I have worked here at the BBC for many different editors of different programmes, and I think it’s fair to say that all of them at one time or another have irritated me by interfering in my work.
They've told me they don’t understand what my script consists of or it’s too long or they throw up pernickety little grammatical points. As a creative, as an artiste of course, I find they're getting in the way, but I have to say on the days when I can stand back and think objectively about my work, I would have to concede that having people telling me that I'm doing things wrong or not doing them as well as I could, not standing up to me, is a good thing, a good thing for me, a good thing for them and a good thing for listeners and viewers. And getting that balance between people getting in the way of the artistes and the creatives, getting in the way and correcting what they do without impeding them from being creative and artistic, is one of the hardest balances to strike. It doesn’t just apply to people working in journalism, it applies to every walk of life everywhere.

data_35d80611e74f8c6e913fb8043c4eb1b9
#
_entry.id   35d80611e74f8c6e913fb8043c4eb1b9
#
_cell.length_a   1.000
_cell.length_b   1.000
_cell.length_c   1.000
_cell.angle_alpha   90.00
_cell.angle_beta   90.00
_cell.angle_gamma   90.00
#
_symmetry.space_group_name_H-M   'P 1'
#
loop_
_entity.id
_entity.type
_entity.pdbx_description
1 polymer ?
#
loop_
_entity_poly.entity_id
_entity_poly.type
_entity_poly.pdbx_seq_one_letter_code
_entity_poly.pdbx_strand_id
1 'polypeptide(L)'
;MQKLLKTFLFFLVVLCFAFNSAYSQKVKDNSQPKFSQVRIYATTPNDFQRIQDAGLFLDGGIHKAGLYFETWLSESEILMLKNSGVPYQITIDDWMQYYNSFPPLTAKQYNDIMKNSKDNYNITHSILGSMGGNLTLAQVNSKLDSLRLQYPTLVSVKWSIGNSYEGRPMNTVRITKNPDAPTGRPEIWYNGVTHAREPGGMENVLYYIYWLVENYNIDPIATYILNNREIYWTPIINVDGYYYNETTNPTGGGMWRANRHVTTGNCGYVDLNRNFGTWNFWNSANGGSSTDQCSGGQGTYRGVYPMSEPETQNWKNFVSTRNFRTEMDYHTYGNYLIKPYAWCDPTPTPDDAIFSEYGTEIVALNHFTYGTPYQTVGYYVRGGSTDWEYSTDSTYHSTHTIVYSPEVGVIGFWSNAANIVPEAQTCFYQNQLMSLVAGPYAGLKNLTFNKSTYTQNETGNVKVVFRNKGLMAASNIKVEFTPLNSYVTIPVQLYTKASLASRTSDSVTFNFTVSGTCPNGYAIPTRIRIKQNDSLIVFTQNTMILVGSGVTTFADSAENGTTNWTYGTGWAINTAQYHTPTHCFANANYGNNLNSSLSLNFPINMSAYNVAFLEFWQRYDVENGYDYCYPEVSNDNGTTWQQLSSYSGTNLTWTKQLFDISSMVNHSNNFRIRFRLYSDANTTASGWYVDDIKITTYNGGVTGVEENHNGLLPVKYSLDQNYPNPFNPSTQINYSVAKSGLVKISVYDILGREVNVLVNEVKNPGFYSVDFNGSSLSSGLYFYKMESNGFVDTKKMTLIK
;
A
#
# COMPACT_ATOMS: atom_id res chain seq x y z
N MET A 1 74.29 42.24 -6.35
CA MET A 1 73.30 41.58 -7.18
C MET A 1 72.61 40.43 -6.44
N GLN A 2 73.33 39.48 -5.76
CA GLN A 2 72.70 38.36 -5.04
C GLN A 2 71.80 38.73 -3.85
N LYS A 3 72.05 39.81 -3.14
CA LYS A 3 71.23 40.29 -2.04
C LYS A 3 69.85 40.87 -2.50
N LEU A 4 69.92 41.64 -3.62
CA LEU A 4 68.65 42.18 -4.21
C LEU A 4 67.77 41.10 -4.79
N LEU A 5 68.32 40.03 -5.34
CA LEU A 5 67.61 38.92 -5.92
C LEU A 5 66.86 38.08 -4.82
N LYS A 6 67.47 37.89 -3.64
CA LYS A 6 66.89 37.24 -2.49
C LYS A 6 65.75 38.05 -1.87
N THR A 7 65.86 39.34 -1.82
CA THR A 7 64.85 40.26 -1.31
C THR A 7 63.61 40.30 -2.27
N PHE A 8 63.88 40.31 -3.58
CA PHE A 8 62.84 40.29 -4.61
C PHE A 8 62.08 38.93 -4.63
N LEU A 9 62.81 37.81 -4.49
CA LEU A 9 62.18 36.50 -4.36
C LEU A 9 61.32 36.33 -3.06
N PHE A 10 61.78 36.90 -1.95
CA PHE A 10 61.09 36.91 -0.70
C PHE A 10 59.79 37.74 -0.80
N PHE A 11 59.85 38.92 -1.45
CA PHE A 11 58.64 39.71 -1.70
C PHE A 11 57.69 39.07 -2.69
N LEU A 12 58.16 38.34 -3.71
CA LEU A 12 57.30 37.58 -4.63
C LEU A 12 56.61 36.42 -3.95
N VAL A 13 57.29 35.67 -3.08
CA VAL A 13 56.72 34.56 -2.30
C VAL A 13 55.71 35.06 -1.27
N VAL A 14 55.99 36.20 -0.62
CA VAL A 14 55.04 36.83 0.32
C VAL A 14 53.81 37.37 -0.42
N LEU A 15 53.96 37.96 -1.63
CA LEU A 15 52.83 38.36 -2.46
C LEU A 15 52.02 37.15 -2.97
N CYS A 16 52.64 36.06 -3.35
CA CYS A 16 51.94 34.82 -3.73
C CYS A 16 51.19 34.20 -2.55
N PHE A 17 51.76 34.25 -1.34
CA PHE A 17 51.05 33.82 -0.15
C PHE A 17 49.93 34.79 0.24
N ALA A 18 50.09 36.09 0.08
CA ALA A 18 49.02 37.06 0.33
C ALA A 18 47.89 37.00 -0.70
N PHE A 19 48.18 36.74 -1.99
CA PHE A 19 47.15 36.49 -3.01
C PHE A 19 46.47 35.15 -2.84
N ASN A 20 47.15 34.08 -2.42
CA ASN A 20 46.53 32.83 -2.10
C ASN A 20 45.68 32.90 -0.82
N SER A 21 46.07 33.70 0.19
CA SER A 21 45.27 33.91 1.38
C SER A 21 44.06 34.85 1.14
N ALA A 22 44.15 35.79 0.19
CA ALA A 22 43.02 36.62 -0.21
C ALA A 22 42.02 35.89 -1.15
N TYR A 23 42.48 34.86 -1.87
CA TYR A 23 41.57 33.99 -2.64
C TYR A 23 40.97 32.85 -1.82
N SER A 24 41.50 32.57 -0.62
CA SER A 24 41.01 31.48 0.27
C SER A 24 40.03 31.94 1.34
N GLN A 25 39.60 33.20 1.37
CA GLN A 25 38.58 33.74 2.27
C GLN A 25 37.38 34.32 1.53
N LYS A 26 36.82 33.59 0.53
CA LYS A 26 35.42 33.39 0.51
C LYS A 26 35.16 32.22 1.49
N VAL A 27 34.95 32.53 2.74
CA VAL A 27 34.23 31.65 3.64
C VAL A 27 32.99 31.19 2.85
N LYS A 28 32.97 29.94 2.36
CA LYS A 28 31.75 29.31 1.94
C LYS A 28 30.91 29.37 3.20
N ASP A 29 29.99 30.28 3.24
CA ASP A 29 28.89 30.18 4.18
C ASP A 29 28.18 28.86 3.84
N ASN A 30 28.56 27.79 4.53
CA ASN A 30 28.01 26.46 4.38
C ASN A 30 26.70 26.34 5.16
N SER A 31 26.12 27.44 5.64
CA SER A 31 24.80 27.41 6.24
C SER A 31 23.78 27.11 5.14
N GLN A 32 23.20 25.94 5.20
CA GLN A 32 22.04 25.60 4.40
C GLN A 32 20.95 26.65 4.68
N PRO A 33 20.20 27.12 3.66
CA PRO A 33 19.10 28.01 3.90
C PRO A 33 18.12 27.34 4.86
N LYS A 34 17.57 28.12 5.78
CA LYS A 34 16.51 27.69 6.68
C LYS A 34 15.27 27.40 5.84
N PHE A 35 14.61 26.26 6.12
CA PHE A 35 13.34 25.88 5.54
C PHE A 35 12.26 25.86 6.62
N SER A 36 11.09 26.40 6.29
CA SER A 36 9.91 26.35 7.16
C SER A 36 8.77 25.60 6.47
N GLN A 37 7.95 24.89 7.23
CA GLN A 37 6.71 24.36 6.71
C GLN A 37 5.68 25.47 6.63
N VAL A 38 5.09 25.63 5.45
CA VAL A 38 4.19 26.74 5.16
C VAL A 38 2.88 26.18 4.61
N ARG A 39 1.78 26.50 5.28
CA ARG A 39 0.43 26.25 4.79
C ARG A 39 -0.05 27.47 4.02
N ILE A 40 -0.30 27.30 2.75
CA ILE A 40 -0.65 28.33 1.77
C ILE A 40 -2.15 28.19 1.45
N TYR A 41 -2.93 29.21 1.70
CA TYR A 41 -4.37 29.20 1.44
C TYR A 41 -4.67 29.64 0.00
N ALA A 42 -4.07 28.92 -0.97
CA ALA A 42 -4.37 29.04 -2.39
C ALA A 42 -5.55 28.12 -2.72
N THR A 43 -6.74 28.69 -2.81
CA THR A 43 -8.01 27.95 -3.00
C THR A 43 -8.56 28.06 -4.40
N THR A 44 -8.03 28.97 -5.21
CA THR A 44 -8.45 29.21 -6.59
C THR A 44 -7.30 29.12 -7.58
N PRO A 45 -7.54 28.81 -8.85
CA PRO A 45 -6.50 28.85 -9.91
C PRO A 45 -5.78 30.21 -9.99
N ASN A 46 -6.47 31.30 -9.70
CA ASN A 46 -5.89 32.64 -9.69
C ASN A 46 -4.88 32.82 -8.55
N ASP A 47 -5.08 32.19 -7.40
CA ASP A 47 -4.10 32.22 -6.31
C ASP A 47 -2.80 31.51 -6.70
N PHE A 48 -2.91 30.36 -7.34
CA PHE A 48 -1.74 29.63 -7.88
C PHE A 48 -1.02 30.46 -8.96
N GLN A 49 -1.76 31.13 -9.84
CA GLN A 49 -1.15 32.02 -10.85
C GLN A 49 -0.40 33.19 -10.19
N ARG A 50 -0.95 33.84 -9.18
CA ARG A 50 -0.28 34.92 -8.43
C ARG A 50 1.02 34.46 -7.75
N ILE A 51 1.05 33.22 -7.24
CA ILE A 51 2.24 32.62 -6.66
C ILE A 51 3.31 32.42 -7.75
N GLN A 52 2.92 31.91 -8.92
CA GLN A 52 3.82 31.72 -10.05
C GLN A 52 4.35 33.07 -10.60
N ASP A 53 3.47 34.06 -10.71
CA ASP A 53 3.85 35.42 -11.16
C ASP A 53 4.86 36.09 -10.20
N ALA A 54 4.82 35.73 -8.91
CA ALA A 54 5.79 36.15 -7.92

There are those who will think Margaret Thatcher, for example as Prime Minister had too much power, there was no one standing up to her and getting in her way to stop her doing things, and there are others who will think wasn’t it great that we could have a decisive and strong leader who could get on with running the country and wasn’t constantly got at by lobby groups and different interests.
And striking that balance between too much interference and too little accountability is an incredibly important balance to strike, nowhere more so than in companies and around the role of the chief executive. I would say that making people at the very top of companies feel like people at the very bottom of companies, i.e. that they are accountable to somebody, that if they screw up there is a difficult conversation they will have to have with somebody, is one of the most important challenges of a modern corporation. No-one anywhere should feel that they don’t have a boss or that they're not accountable, and the companies that work best are the ones where chief executives always feel that.
That’s my view, you can join the debate with the Open University.